State of Michigan sues Troy over election for new mayor after successful recall
Troy city attorney argues city doesn't have to follow state election law, but Secretary of State says no way
Former Troy mayor Janice Daniels brought all sorts of unflattering attention to the city on a variety of issues but never did her actions bring the hammer down from the Secretary of State and Attorney General.
The state of Michigan is suing the city after heated debate on how to move forward after Daniels' recall.
Daniels was recalled in November. The state of Michigan's election law, clear as day, says her job must be filled by holding a special election on the next available election day, which is in February.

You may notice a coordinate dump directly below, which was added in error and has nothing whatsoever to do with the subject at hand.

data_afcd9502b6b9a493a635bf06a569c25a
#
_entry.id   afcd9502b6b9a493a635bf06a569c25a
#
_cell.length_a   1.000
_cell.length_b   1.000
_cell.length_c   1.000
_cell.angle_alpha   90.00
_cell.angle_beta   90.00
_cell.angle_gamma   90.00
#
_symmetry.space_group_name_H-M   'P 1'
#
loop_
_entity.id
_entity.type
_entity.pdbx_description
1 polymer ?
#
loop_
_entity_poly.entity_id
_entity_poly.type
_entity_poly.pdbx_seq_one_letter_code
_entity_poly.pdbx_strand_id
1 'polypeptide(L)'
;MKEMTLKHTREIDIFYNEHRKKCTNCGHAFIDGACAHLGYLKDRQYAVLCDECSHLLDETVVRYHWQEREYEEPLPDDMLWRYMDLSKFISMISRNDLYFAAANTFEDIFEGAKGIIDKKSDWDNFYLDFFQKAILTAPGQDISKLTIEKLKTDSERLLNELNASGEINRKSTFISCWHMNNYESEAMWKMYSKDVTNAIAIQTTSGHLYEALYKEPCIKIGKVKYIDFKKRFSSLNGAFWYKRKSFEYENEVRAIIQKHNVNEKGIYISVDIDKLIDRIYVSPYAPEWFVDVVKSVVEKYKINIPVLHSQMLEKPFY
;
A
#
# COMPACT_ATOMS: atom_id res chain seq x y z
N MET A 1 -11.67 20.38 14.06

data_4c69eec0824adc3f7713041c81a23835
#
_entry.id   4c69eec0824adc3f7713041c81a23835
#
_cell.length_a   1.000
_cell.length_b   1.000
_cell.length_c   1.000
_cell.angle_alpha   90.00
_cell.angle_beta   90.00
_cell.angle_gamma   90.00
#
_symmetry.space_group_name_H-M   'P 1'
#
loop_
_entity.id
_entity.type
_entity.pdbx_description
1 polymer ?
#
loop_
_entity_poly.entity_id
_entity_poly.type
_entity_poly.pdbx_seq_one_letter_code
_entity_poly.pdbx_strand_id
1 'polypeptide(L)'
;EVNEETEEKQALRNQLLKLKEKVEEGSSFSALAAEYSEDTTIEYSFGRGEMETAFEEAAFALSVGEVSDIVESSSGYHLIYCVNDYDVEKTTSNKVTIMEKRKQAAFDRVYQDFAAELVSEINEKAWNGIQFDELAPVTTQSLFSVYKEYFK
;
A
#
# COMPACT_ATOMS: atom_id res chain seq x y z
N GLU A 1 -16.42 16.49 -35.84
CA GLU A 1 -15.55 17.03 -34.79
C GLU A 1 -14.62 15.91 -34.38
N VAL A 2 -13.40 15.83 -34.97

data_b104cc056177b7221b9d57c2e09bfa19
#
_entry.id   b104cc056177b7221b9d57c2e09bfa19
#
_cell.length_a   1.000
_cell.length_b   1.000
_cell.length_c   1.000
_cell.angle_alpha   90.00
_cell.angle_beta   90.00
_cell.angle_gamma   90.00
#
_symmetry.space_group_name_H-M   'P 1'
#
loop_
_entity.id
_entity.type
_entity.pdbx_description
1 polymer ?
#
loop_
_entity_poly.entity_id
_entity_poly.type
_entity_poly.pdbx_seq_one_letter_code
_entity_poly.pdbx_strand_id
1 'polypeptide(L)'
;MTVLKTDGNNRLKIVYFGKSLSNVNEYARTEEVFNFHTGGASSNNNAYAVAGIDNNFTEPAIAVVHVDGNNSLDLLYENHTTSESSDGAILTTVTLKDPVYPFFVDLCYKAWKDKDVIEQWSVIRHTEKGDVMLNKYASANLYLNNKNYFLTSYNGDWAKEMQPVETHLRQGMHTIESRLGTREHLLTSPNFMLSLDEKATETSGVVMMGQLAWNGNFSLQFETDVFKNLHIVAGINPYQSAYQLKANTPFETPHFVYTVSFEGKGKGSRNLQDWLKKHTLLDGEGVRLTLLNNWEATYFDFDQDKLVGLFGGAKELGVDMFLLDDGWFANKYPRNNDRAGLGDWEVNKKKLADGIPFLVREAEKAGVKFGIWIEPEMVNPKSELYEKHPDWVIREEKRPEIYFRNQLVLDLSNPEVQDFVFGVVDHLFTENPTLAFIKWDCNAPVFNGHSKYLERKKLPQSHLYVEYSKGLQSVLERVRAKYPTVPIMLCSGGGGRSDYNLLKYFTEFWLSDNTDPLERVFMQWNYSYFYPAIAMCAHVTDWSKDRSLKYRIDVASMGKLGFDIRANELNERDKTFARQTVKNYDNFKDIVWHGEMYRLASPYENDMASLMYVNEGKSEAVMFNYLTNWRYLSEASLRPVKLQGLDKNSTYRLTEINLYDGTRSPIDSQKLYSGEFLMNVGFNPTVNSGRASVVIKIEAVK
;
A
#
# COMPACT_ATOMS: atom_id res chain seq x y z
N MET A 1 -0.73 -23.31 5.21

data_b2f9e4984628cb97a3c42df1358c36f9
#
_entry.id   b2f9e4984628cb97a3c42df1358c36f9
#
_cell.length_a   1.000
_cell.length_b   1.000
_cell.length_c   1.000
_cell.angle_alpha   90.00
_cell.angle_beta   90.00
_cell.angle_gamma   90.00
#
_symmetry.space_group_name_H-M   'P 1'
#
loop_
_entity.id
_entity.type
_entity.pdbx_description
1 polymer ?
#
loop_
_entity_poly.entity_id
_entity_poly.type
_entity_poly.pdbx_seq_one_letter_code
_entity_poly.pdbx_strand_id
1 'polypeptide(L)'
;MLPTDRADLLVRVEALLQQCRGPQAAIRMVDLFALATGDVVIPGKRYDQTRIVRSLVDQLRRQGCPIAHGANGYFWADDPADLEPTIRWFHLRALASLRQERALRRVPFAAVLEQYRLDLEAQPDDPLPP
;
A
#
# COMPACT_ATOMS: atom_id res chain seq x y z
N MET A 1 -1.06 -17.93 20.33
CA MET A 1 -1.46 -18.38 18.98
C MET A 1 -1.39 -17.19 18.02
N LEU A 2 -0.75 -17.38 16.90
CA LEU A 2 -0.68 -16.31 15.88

Troy's city attorney is trying to argue Troy does not have to follow state election law and instead can follow it's city charter.
Related: Troy mayor under fire for political emphasis on award
Attorney General Bill Schuette gave Troy a 1 p.m. Friday deadline to comply with the state law or get sued. Troy did not comply. Instead, the city attorney sent a letter asking for clarification from the state.
On Friday night, Schuette and Secretary of State Ruth Johnson pulled the trigger, filing a lawsuit against Troy.
"I am fully supportive of Secretary of State Johnson's efforts as chief elections officer and agree the law is straightforward. A February election is required," Schuette said in a statement.
Read more: Troy, state in tiff over special election